Indonesia faces huge coronavirus surge

Ed Davies and Stanley Widianto
Indonesia has 369 confirmed cases of the coronavirus and 32 deaths, but the toll is tipped to surge

Indonesia likely faces a large surge in coronavirus cases after a slow government response masked the scale of the epidemic in the world's fourth most populous country, health experts say.

Less than three weeks after recording its first case, Indonesia has 369 confirmed cases and 32 deaths.

Jakarta, a city of 10 million people, has 215 confirmed infections and 18 deaths, and a state of emergency was declared in the capital city on Friday.

While coronavirus cases and deaths are rising in much of Southeast Asia, Indonesia's population of 260 million people, sprawling landmass and creaking healthcare system make it especially vulnerable.

University of Queensland director of the Institute for Molecular Bioscience, Professor Ian Henderson, said Indonesia is likely to have many more cases than currently reported.

"Without large-scale testing, contact tracing and quarantine measures, the opportunity for spread of this virus is great," he warned.

The World Health Organisation has said mass testing is the most effective way of tackling the coronavirus.

Indonesia had tested only 1898 people as of Friday, or around seven tests per one million people, compared with more than 5000 per million in South Korea and more than 2000 per million in Italy, two of the worst-affected countries.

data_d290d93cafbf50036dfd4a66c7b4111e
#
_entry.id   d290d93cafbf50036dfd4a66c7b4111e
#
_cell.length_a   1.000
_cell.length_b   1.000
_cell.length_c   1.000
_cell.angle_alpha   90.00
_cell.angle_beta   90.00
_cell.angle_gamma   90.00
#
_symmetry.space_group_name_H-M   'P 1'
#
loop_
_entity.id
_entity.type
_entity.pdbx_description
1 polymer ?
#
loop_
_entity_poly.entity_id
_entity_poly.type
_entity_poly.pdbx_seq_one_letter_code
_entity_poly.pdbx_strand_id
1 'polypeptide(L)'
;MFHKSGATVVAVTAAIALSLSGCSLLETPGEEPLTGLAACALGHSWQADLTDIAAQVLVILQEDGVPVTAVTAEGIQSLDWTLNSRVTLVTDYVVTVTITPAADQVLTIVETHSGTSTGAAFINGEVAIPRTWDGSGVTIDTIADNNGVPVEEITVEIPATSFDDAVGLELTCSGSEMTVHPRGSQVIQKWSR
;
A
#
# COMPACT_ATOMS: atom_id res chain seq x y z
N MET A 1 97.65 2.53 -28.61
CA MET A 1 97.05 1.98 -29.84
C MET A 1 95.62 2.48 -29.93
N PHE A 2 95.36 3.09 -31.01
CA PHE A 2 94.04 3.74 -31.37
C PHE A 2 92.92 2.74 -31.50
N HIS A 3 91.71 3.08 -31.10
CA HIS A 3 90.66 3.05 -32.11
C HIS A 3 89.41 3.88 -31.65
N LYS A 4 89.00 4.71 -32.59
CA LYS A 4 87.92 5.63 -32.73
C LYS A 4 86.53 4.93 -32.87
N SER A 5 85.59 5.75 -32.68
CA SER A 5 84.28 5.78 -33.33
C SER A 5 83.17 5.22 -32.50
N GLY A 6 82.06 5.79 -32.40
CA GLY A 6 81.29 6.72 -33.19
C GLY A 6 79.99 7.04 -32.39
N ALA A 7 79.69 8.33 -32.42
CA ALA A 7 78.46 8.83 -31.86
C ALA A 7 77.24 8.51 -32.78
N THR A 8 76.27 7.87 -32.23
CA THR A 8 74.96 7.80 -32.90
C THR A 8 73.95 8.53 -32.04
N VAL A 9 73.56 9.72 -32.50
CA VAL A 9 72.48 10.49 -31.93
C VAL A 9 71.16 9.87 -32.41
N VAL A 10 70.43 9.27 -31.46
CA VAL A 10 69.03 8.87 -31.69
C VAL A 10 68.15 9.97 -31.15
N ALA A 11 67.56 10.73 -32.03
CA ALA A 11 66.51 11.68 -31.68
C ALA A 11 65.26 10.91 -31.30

Cambodia, which has one sixteenth as many people and less than two per cent of its GDP, has carried out nearly as many tests as Indonesia.

President Joko Widodo's government has increased the number of laboratories authorised to conduct testing from only one in Jakarta to more than a dozen, including on Java island, and in the east of Papua.

Widodo said on Friday he would use "all state power" to tackle the outbreak and that rapid testing was being launched in areas where there were cases.

More testing is likely to expose far more cases and Indonesia should "prepare for the worst", the head of the country's Red Cross told Reuters.

Indonesia has reported only 1.4 cases per million people, compared to four per million in Thailand, 28 per million in Malaysia, 219 per million in Iran and 679 per million in Italy, a Reuters analysis of publicly released figures shows.

The ratio of the number of dead to the number of recorded cases in Indonesia at 8.7 per cent is among the highest in the world - even higher than 8.3 per cent in Italy. Medics say it is a likely indicator that cases have gone undetected.

Malaysia and the neighbouring Philippines have introduced strict curbs on movement to try to contain the virus, but Widodo has resisted such a move.